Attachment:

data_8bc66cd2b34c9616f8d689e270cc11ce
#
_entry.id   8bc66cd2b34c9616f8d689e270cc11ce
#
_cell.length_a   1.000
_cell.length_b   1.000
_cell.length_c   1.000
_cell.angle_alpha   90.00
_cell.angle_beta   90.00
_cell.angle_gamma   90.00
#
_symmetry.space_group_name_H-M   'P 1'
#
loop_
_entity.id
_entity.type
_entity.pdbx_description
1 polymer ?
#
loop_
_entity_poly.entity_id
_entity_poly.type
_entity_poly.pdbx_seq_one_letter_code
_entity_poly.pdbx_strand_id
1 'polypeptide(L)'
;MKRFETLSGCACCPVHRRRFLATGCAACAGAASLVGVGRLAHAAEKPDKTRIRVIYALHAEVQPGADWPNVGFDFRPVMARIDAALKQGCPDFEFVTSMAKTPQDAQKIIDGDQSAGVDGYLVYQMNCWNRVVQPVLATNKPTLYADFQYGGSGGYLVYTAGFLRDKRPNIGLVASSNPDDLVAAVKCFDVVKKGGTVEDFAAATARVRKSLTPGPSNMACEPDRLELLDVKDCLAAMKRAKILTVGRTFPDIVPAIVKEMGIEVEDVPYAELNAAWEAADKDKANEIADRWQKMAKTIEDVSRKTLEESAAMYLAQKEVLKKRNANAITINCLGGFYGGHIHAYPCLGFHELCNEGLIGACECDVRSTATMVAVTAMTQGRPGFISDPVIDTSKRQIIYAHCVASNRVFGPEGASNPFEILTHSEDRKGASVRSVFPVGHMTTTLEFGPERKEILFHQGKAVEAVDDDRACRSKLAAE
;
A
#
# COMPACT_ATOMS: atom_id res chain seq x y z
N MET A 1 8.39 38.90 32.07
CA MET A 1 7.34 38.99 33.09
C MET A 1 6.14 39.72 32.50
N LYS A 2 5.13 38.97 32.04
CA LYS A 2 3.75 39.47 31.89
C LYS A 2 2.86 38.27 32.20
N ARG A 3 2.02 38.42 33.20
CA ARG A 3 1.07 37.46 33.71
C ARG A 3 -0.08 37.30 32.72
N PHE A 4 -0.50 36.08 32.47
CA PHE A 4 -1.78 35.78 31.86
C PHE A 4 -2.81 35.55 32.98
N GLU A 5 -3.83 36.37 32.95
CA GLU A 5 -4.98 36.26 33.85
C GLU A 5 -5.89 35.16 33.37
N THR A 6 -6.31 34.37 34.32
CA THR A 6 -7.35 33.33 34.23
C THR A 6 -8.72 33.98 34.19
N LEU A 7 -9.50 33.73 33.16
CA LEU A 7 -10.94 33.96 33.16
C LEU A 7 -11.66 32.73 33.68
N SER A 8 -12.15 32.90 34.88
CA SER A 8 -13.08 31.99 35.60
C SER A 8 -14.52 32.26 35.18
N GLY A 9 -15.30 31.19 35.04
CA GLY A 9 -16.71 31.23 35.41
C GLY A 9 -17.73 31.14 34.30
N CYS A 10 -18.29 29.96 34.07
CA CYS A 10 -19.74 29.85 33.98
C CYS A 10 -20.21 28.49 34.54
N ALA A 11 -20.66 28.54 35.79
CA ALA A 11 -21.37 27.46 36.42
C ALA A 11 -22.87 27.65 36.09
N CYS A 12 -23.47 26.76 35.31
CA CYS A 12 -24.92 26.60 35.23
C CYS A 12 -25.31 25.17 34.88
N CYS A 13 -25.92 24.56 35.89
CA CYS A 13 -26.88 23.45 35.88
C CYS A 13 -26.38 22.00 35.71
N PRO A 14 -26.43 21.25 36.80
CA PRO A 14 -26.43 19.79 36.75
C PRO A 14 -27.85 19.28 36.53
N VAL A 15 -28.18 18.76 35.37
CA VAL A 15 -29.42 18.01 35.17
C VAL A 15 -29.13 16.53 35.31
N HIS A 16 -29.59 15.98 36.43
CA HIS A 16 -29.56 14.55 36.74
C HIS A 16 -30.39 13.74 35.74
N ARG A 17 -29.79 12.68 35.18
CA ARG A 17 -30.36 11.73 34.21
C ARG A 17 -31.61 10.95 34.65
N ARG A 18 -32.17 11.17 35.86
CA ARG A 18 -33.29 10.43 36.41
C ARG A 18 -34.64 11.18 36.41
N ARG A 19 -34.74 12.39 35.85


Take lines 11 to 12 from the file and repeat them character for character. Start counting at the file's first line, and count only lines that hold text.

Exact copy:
#
_symmetry.space_group_name_H-M   'P 1'